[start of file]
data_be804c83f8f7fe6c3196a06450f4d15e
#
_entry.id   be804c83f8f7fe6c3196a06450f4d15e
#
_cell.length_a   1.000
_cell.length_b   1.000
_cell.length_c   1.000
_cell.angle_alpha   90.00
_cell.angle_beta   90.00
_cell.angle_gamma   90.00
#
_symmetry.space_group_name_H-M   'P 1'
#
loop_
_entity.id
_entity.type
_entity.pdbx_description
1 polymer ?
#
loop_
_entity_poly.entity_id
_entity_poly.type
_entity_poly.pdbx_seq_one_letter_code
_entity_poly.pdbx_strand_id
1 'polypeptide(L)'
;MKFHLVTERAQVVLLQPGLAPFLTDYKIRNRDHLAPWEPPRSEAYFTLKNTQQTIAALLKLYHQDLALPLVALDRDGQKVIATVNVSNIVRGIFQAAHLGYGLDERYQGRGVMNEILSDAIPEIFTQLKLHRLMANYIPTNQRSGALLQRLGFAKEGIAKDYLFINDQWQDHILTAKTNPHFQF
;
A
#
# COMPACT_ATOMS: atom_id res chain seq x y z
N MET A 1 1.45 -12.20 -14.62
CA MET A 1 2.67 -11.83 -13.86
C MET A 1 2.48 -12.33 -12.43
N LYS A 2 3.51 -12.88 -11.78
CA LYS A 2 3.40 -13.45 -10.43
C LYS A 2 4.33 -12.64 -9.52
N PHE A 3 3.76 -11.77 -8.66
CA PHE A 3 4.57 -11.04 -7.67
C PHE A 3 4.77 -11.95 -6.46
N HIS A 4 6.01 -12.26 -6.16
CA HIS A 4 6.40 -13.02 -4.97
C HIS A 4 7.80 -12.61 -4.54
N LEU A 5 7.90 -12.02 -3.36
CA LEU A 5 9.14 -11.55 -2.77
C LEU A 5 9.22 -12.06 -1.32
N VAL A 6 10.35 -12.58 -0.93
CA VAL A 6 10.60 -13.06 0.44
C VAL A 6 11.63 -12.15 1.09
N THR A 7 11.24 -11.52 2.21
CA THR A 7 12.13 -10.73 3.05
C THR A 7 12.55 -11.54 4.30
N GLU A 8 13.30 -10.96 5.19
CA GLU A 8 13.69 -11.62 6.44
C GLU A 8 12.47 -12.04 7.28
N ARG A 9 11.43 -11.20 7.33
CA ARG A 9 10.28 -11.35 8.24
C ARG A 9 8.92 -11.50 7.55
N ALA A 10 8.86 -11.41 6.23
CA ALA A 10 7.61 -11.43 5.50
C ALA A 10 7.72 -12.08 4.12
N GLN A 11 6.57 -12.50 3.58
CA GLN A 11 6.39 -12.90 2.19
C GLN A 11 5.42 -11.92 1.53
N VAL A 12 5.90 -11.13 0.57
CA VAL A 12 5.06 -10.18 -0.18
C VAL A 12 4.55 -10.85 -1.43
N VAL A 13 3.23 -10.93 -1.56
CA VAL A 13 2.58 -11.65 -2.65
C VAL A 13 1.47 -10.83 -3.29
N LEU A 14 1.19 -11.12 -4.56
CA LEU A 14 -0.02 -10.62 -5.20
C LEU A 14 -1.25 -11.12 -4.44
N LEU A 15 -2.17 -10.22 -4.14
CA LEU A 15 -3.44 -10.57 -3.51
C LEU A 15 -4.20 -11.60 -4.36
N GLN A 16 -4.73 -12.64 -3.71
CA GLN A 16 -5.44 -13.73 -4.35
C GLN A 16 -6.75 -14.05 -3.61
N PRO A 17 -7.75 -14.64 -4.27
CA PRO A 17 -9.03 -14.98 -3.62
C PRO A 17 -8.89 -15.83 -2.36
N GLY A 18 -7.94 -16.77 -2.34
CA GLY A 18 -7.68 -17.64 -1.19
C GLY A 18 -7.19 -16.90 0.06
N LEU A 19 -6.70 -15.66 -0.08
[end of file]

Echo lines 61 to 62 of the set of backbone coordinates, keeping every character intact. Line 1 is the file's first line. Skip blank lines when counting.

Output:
N GLN A 11 6.57 -12.50 3.58
CA GLN A 11 6.39 -12.90 2.19